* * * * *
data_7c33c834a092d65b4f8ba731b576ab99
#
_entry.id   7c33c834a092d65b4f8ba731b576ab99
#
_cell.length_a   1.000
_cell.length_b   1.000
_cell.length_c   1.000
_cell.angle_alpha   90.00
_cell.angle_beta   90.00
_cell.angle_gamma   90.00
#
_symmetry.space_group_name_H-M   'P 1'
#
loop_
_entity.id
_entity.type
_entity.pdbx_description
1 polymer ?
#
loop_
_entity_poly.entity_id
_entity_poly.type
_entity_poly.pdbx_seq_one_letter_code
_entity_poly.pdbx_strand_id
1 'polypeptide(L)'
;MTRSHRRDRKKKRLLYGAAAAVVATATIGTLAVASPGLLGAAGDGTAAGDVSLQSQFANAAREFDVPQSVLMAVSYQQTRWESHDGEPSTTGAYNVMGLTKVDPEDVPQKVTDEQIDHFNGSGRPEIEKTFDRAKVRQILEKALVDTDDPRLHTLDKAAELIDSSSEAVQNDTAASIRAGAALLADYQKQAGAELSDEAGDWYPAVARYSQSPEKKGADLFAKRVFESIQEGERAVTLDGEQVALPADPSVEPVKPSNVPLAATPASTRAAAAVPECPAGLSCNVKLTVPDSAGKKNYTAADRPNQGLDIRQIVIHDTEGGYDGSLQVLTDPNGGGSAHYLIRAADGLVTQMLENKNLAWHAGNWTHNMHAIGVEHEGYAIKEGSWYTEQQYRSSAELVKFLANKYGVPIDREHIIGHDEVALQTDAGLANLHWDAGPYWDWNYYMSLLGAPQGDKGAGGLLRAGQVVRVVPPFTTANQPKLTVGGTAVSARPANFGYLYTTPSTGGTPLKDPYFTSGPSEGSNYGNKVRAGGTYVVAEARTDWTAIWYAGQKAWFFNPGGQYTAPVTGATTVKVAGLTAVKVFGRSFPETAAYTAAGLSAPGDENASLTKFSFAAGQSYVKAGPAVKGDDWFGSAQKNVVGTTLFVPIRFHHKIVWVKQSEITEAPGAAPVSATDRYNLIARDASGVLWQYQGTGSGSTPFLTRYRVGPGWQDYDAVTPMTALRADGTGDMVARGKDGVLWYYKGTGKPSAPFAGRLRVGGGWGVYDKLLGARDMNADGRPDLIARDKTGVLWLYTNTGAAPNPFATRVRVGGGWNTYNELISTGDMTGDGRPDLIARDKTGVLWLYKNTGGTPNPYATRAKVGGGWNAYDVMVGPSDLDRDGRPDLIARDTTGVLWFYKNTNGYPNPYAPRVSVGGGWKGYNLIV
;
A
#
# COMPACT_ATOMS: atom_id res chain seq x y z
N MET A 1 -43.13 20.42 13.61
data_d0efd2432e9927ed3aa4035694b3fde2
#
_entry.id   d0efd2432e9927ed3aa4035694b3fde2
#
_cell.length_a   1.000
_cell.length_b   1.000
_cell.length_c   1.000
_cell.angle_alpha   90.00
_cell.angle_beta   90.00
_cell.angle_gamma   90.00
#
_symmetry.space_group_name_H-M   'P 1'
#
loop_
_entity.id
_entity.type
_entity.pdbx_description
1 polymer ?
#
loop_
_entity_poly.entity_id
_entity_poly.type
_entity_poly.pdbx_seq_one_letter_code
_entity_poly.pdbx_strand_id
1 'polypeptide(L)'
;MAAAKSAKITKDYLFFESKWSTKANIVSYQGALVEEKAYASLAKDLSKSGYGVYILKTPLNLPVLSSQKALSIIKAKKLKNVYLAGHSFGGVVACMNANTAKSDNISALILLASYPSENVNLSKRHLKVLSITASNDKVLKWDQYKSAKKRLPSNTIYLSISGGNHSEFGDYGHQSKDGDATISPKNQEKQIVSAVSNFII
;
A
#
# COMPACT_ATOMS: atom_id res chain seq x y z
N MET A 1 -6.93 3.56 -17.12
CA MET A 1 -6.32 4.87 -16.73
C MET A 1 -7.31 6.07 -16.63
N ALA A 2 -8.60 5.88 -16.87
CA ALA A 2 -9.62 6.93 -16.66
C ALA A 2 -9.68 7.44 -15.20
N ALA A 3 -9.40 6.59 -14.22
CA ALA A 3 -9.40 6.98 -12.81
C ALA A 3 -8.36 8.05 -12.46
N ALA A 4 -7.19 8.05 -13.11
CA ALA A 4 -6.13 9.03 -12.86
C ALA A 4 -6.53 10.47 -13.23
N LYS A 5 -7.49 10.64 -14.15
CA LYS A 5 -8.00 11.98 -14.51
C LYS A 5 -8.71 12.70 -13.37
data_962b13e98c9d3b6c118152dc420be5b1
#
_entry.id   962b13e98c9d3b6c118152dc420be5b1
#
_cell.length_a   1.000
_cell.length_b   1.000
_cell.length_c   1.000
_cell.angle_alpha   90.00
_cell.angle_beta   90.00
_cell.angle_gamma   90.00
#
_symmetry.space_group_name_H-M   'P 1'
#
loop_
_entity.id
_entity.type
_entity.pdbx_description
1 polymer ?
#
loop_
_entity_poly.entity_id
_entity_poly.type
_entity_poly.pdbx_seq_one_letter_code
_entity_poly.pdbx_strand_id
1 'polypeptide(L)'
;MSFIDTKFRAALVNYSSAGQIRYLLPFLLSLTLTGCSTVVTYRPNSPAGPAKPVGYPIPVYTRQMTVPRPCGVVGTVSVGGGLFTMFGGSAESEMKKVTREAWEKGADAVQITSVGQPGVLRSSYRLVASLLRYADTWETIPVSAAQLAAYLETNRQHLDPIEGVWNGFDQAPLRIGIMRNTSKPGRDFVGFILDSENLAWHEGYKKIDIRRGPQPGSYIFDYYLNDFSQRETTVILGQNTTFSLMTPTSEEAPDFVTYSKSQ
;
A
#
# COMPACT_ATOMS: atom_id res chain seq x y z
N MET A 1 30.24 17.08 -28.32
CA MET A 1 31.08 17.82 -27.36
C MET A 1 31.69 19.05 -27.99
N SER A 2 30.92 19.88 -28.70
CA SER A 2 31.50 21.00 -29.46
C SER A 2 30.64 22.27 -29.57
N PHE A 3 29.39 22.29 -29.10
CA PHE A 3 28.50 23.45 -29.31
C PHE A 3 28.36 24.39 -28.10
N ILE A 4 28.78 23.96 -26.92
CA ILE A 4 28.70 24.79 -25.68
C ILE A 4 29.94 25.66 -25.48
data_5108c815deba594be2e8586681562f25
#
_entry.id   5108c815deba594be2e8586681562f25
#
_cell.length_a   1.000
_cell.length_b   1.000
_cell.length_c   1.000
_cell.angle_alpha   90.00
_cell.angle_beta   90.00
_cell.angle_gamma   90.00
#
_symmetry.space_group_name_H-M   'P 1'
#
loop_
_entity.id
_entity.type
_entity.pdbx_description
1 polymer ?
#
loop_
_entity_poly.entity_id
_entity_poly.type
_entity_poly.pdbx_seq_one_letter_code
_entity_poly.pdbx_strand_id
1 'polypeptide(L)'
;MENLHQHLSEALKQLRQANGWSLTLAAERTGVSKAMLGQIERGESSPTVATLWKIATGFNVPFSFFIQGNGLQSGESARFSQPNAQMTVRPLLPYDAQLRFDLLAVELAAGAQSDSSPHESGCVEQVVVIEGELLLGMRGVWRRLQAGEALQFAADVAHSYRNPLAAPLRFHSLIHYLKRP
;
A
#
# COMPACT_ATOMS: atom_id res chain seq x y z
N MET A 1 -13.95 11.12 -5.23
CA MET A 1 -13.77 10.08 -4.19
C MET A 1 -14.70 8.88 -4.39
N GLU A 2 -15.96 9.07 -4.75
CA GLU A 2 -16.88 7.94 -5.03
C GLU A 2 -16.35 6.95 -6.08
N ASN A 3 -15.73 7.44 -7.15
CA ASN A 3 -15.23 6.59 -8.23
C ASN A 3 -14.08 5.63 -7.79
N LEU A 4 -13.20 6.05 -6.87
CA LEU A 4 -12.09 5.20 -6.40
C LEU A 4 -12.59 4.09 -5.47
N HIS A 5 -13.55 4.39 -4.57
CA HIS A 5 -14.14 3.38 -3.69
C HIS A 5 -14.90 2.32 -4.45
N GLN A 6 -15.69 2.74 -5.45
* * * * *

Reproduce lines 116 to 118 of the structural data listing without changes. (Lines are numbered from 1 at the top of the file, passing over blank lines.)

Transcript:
N ILE A 4 28.78 23.96 -26.92
CA ILE A 4 28.70 24.79 -25.68
C ILE A 4 29.94 25.66 -25.48